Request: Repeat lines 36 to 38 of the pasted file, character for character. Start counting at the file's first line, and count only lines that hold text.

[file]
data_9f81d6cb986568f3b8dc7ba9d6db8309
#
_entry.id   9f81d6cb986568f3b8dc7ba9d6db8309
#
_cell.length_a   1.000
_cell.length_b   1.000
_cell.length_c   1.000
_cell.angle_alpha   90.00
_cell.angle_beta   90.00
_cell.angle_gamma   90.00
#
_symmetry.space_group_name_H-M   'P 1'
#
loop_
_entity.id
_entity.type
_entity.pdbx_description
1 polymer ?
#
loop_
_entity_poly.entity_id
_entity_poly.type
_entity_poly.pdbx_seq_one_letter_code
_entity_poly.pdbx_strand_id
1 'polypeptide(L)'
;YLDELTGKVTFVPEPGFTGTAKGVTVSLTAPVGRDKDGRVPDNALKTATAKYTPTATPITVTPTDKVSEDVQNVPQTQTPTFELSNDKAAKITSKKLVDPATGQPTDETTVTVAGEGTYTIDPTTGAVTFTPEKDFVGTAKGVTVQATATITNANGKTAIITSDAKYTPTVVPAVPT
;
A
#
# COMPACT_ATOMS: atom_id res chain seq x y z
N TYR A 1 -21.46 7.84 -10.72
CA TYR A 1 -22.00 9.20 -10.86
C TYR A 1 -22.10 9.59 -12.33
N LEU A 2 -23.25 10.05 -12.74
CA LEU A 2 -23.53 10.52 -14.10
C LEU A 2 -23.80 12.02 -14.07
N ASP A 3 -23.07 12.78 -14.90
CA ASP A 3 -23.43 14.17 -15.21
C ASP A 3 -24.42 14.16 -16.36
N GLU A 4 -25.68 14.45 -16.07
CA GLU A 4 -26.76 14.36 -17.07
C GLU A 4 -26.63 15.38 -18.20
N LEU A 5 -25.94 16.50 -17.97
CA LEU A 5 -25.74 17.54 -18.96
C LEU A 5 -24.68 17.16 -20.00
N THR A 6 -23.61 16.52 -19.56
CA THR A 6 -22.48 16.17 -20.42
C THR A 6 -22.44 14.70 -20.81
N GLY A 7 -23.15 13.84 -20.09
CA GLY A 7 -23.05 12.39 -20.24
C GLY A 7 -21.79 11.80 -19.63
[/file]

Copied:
C LEU A 2 -23.80 12.02 -14.07
N ASP A 3 -23.07 12.78 -14.90
CA ASP A 3 -23.43 14.17 -15.21